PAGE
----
Navigating the Complexities of Healthcare Reform

Colin G. Miller

The cost of prescription medicines is an item that hits everybody directly in the USA when they or a family member gets ill. One target of the Inflation Reduction Act (IRA), passed by the current administration a year ago, was an attempt to reduce healthcare costs for prescription medicines as it is a very tangible expense for the general population. However, since prescription drugs are only about 10% of the total healthcare bill, this is arguably going to have an insignificant effect on the overall healthcare costs (less than 1%), but prescription medications were an obvious target, as they are 2.56 to 3.44 times higher than seen in 32 other nations according to the RAND report. Interestingly, generic drugs are 16% lower compared to the same countries and a larger percentage of the overall drug bill.

As has been noted, an effect of the IRA will be to change the R&D portfolios and R&D spend by the biopharmaceutical industry, although its impact is still too soon to see. According to Forbes: ATI Advisory’s analysis is simply an early snapshot and not indicative of the negative impact that the IRA is going to have on biopharma R&D. Sadly, this white paper will likely be cited by IRA proponents to show that the industry has not been damaged by the enactment of this law. That’s not the case. Not only will these companies feel a major impact, but patients and the healthcare system will stand to lose as fewer new medicines will be discovered in a timely manner.

The initial aim of the IRA was to reduce healthcare costs in the USA, which are running at close to 2x the average of other industrialized nations. Furthermore, life expectancy in the USA is falling and, equally as importantly, not rebounding after the Covid19 pandemic, which is the converse with the other benchmark countries. The graph below highlights this the increasing discrepancy, and the corresponding report, which was published in October 2023, provides more detail.

Graph taken from Peterson-KFF.

Without wishing to be political but using a scientific approach to the problem and solution, then the IRA approach is not the answer to the problem and may in fact make the issue worse, with less medicines being developed. When compared to the other benchmark countries, who all have a form of “healthcare for all”, then the USA, without spending any more money, could move to such a system and possibly create both a less expensive healthcare system and improve life expectancy. It perhaps goes without saying that, due to the trends we have seen, politicians and health insurance companies would not buy in on the logical lifesaving approach.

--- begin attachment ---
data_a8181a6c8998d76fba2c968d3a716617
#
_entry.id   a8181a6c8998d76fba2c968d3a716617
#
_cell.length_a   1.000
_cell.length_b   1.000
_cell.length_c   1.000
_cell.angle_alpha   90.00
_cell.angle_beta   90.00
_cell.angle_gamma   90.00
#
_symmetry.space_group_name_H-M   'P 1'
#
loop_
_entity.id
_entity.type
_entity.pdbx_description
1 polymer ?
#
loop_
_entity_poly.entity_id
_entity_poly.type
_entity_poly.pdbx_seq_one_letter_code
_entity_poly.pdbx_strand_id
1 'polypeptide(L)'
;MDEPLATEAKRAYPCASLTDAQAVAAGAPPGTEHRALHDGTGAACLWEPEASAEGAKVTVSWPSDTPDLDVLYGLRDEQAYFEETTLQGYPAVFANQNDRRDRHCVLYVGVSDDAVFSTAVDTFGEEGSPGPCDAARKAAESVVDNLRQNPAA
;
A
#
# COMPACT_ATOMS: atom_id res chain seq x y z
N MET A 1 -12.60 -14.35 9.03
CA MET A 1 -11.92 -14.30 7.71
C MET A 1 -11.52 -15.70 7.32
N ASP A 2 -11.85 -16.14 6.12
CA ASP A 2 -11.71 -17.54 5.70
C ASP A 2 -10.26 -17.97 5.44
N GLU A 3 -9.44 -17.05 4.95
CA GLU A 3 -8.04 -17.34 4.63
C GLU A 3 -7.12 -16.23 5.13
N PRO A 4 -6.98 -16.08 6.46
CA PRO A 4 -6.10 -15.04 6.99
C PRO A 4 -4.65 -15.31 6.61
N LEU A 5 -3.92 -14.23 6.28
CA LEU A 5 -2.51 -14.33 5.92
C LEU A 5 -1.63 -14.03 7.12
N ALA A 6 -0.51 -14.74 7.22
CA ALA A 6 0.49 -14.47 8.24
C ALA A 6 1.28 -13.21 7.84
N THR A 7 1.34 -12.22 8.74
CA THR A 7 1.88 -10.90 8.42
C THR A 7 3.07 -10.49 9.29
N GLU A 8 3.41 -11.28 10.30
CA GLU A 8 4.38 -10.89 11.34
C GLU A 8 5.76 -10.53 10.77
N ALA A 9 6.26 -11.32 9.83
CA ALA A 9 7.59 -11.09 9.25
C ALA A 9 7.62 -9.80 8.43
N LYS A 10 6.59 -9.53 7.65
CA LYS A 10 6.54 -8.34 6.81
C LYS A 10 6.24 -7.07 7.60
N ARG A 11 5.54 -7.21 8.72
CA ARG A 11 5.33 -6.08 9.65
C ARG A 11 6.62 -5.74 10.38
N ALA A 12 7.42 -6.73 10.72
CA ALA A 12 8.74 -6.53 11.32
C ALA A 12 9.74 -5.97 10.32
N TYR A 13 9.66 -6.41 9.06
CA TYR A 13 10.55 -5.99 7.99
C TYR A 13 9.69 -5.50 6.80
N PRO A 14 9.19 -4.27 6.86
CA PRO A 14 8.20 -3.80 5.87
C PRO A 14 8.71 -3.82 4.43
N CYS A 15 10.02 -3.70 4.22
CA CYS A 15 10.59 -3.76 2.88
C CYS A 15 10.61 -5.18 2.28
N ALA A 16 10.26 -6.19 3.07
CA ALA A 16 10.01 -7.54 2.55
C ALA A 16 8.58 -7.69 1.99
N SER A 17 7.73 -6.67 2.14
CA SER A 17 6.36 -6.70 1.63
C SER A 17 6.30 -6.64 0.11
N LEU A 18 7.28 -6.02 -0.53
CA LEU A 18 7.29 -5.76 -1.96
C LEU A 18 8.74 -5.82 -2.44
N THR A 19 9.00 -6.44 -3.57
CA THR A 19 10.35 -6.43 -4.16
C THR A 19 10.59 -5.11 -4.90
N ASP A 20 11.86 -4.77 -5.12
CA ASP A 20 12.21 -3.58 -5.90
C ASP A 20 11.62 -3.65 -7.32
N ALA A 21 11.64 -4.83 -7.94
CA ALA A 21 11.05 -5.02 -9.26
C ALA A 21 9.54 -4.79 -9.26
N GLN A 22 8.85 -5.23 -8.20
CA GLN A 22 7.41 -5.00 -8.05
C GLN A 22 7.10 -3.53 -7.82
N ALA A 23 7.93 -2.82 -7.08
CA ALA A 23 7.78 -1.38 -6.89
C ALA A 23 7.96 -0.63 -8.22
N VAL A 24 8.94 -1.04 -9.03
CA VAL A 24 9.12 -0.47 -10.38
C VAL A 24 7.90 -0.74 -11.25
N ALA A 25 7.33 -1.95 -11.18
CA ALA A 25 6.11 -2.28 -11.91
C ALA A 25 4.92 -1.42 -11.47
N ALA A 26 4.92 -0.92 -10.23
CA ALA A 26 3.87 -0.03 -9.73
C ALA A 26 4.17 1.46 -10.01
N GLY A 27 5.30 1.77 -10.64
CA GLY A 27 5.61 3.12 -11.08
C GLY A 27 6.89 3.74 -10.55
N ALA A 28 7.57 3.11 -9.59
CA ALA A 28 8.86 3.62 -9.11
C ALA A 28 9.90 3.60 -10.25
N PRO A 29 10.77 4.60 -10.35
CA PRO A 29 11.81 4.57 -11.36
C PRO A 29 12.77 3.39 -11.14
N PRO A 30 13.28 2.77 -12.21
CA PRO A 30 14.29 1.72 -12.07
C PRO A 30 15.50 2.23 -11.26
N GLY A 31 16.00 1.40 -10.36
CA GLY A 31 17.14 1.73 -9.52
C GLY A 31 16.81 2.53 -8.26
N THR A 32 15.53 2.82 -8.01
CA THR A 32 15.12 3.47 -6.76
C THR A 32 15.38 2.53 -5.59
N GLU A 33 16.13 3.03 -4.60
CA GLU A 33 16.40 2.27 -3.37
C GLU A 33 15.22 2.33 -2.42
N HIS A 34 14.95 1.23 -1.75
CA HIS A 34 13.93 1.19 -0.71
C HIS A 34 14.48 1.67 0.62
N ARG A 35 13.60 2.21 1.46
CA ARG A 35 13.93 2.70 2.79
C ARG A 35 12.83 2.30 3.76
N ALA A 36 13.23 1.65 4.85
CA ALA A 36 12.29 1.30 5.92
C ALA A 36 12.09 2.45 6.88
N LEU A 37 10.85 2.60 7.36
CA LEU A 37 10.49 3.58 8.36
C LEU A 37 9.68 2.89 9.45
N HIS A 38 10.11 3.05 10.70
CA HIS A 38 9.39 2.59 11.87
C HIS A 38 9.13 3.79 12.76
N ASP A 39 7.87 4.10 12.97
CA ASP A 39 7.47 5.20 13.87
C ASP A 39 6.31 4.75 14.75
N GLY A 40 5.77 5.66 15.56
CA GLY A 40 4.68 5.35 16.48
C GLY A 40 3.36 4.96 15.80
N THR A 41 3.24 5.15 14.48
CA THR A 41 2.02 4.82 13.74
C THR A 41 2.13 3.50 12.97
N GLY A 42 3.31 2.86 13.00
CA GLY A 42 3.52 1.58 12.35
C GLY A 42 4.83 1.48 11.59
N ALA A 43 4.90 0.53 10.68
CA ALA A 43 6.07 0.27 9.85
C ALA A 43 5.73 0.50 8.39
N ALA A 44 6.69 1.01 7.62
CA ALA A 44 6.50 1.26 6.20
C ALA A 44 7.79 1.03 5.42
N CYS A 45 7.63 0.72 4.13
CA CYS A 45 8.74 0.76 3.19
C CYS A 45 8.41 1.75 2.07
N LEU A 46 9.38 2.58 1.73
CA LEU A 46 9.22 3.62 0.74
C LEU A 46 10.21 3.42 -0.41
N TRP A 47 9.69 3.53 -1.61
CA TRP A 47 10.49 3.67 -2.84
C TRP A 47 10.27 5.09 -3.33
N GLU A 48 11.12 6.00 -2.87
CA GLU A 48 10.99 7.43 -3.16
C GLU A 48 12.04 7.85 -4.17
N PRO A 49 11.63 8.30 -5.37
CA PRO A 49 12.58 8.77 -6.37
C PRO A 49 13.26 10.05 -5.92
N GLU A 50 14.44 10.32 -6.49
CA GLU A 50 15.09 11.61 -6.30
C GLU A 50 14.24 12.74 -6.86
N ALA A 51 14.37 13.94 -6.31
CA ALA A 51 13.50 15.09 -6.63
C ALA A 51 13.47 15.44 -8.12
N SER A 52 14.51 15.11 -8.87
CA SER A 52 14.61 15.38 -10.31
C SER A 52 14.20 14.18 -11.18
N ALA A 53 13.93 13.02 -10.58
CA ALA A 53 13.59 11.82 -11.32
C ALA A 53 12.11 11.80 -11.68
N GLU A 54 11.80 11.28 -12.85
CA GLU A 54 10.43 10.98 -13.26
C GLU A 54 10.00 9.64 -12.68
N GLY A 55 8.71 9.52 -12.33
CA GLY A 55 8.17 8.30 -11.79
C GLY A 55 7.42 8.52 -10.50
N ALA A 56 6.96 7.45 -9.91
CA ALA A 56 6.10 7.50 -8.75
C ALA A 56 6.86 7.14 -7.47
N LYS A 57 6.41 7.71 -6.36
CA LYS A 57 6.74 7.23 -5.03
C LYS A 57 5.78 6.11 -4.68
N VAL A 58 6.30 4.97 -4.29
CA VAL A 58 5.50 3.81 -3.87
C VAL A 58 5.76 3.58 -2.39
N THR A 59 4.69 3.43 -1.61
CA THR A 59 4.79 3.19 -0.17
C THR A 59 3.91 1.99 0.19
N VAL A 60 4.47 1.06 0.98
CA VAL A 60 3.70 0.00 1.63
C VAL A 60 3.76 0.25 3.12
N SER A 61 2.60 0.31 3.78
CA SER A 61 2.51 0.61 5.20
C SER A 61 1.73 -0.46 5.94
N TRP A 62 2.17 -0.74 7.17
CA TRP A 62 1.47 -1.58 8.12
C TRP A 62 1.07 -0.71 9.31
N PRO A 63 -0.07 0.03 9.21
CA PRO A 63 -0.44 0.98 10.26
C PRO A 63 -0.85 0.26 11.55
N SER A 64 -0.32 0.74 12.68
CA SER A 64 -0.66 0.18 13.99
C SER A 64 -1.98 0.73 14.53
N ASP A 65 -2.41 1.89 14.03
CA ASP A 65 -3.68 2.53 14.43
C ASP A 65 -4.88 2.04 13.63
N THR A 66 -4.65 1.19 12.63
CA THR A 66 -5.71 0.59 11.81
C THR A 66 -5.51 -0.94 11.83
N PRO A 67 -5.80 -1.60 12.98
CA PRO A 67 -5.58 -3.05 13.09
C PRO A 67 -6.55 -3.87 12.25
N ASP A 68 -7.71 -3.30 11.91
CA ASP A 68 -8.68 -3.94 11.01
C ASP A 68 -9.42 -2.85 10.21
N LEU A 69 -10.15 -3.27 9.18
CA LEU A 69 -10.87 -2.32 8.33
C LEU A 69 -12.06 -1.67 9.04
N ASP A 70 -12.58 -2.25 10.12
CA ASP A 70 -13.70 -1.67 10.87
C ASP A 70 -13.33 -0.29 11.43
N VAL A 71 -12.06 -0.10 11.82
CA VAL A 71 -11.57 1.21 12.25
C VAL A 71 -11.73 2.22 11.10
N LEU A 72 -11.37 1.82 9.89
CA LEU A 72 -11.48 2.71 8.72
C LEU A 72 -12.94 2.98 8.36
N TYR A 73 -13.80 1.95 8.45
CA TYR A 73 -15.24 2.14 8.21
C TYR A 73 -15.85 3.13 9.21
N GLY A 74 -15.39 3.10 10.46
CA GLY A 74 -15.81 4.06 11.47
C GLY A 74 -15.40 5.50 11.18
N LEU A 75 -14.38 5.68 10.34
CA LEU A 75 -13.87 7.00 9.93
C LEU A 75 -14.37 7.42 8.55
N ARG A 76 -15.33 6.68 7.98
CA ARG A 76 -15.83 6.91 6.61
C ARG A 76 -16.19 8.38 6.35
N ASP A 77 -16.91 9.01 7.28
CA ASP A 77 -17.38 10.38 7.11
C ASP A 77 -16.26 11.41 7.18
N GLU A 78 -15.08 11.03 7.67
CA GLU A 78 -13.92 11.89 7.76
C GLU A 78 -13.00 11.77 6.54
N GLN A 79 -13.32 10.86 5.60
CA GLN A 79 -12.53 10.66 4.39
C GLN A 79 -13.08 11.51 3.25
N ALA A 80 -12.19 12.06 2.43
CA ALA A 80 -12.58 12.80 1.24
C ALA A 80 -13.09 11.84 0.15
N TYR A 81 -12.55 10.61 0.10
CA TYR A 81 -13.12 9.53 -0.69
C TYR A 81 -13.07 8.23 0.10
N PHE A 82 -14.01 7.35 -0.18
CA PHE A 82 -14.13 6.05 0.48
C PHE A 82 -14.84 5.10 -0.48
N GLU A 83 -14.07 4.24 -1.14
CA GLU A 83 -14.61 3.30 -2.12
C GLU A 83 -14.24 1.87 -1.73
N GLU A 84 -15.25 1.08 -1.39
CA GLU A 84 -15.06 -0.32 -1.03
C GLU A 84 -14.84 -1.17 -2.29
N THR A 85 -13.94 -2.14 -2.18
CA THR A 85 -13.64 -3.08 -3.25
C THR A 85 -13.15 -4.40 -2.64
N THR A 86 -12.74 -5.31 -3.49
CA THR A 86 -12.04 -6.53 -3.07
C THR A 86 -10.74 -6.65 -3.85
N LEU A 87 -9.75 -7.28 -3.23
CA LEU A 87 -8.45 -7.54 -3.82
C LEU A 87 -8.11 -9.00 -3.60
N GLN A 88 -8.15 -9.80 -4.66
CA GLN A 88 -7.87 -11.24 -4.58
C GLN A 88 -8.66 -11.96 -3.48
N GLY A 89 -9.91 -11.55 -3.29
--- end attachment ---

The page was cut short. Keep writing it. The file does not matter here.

One critique (I am sure among many) that may be leveled at this argument, is why should the USA be charged “through the nose” for prescription medications? The first answer that comes to mind is why are we selling prescription medications to other countries at a lower cost? That is a free market economy at play within countries with much smaller populations, and the pharma industry is willing to sell them at lower cost. However, the optics of withdrawing these medications to other countries unless they paid more would probably not be tenable.

Furthermore, this does not consider the other aspect generic medications, which are arguably the larger slice of the prescription medication market and significantly less expensive in the US. The other facet to this discussion regarding the US pricing, is the difference in list verses net pricing: the reports show that while the list drug price has continued to increase, the net revenue to the pharma industry has remained flat, predominantly caused by the increased required discounting by the pharmacy benefit managers (PBM’s). The net effect is that the IRA is designed to affect the voters’ pocketbook and not get to the root problem: unintended consequences that have global health ramifications.

As we continue to evaluate the effects of the IRA and its implications for the broader healthcare landscape, it is evident that a nuanced approach is essential in crafting effective solutions. While the notion of universal healthcare presents an enticing prospect from a financial and ethical perspective, its feasibility and acceptance in the US remain subjects of contention and unlikely to change regardless of the outcome of the election later this year. The intricate dynamics of international drug pricing further complicate the pursuit of a comprehensive solution. The path to sustainable healthcare reform demands a rigorous examination of policy across both the life sciences and the federal government, with a “sharp eye” on the potential long-term impacts on innovation, accessibility, patient costs, and overall health outcomes.

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